Last Friday was the annual school talent show. We had 23 acts all told, and it took more than two hours of sitting in the bleachers to get through them all. Don't get me wrong, it was a fun time for everyone, but the bleachers do get sort of hard after a while. Still, we had a good time, and the kids cheered and clapped for each other all the way through.
We started out with a tiny little sixth grade boy who did sound effects. We got the squeaky door, the jungle scene, the train engine, and a few others. He was pretty good for an amateur, and the audience was completely silent (a real mark of respect for a middle school crowd) for the performance.
Another great act was a group of three students who played a classical composition for three violins. Given that our school often ranks #1 in the state for middle school orchestra programs, it was surprising to no one that they were really good. It's really impressive the way they always look so serious and dedicated when they perform. I am reminded once again why music is good for the whole kid.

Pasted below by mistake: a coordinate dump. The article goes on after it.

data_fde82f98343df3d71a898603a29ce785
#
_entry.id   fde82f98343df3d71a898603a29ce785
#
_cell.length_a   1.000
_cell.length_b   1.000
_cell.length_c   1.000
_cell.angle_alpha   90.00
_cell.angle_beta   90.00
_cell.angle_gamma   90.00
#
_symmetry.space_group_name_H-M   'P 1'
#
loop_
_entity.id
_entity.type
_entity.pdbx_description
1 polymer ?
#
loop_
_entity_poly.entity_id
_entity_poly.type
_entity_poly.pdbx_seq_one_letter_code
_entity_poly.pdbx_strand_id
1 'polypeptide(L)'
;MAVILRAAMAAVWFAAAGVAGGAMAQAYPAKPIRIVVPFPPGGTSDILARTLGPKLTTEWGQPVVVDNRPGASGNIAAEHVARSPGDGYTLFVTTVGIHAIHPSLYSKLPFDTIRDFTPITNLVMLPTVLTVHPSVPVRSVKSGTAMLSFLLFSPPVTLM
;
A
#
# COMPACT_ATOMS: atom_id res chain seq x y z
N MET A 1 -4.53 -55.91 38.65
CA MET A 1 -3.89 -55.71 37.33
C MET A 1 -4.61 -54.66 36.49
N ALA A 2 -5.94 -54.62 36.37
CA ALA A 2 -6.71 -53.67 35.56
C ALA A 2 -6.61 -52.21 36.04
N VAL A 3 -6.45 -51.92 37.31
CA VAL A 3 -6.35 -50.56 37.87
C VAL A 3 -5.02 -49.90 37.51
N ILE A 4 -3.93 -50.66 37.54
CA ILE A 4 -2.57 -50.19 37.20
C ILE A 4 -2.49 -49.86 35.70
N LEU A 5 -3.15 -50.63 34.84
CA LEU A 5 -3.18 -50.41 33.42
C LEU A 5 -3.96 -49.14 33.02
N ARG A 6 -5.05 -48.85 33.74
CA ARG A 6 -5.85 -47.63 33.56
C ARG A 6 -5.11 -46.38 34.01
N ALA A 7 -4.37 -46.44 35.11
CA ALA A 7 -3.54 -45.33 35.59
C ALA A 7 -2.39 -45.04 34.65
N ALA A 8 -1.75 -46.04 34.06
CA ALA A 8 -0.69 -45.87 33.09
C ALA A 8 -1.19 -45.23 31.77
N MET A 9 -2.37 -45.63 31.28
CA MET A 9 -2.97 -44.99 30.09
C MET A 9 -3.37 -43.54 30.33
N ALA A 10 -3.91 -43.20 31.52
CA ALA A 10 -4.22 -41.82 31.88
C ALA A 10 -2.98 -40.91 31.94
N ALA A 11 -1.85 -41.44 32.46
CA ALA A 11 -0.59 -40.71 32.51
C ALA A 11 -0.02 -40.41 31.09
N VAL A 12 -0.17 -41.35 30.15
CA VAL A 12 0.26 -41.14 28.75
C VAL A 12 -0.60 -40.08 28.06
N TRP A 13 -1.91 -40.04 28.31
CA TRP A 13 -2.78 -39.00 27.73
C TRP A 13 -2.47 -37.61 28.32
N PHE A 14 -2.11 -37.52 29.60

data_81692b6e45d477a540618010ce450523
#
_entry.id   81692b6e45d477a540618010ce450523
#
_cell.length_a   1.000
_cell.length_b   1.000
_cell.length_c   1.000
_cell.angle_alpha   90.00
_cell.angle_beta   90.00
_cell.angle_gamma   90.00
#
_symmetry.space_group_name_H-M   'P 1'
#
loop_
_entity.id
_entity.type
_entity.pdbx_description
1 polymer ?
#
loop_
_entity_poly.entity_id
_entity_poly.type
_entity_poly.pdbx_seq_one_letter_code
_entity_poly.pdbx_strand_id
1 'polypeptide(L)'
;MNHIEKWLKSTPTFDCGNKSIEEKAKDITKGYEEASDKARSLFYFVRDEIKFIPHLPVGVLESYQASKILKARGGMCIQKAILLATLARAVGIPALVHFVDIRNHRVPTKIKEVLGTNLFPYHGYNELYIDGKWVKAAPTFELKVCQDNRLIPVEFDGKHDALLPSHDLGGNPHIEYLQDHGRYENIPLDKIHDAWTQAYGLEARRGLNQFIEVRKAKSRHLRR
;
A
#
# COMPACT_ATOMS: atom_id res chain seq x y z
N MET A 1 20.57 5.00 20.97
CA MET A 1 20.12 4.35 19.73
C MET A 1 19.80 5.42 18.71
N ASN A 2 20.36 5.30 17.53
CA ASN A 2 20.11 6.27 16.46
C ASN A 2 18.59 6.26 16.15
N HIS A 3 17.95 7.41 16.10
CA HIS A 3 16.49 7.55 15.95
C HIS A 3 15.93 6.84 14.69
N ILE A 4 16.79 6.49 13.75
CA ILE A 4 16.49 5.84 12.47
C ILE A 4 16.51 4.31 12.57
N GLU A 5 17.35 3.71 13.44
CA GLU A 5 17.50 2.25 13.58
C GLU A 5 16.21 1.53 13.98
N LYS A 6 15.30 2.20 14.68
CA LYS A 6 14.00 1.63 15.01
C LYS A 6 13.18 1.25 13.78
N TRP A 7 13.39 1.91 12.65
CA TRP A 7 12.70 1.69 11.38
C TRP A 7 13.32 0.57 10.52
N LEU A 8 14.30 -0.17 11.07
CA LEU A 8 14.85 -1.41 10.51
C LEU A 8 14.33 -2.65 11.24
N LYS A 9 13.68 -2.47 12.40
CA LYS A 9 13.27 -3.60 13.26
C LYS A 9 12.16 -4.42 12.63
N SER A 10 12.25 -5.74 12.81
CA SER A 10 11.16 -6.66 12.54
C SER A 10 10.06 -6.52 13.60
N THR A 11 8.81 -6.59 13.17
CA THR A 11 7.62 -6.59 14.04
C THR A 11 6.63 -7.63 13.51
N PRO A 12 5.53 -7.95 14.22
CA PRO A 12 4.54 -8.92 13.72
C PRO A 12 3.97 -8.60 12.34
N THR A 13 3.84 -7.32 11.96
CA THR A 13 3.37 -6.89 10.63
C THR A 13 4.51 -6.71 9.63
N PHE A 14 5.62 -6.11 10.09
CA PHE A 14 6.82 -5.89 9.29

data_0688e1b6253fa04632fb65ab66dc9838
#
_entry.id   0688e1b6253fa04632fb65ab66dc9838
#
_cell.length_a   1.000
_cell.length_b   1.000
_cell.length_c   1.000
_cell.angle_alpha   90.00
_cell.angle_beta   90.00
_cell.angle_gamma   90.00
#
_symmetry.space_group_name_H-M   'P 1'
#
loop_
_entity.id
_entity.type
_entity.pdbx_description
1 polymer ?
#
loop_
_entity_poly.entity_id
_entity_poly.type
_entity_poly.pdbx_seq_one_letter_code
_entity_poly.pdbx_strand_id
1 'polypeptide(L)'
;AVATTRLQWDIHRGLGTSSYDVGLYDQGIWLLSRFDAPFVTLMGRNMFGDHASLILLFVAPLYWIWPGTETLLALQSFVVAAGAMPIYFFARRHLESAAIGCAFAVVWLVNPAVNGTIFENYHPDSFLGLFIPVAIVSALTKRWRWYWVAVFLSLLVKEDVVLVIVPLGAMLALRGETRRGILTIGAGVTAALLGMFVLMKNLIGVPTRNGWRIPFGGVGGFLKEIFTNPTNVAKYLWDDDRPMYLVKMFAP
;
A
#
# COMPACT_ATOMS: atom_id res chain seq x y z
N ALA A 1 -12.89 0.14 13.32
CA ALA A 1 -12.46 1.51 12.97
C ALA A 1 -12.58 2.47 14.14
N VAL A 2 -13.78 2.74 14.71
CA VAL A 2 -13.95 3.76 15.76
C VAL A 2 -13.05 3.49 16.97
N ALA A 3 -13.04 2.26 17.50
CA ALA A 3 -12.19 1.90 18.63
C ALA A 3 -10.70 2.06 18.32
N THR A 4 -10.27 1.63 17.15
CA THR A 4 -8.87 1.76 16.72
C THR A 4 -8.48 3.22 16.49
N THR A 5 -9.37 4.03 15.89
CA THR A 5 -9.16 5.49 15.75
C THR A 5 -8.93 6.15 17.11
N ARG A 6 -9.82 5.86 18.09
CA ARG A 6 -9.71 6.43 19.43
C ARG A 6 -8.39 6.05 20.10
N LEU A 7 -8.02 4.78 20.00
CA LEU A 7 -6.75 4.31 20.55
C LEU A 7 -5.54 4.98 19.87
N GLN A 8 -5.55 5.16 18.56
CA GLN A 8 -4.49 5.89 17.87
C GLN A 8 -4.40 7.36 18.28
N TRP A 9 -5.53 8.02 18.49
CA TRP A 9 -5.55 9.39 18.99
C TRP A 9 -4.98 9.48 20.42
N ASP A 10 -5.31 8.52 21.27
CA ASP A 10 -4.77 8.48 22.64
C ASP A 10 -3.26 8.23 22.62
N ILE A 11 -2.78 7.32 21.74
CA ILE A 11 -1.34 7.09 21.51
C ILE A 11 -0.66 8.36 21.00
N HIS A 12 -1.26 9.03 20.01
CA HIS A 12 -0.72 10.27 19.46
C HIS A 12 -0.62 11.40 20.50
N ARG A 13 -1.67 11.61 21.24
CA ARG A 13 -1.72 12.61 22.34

There were, of course, a few of the more "challenging" (to borrow the phrase from R) performances. There were several pairs of girls who chose to sing veeeeery high-pitched songs that were really not within a range they could comfortably manage. We did actually have to cover our ears on one song when the performer went for a high, high note. One girl did sing a show tune wearing a fabulous white wedding dress ('80s?) and you just had to give her credit for, I don't know, gumption? Then again, any kid who will get up in front of 1000 of their peers deserves some credit.
By far the crowd favorite was a boy who solved a rubik's cube. He first asked someone else to randomize it for him, and then he proceeded to solve it in 1 minute 12 seconds. The audience went absolutely bonkers. Rubik's cubes have fallen so far out of fashion that many kids aren't really familiar with them. This was a truly amazing feat as far as they were concerned. They cheered, they clapped, they yelled. I am fairly certain that the solver will not ever forget that experience.
It was definitely one of the better shows we've had here at school, but I think I may still have a flat place on my bottom.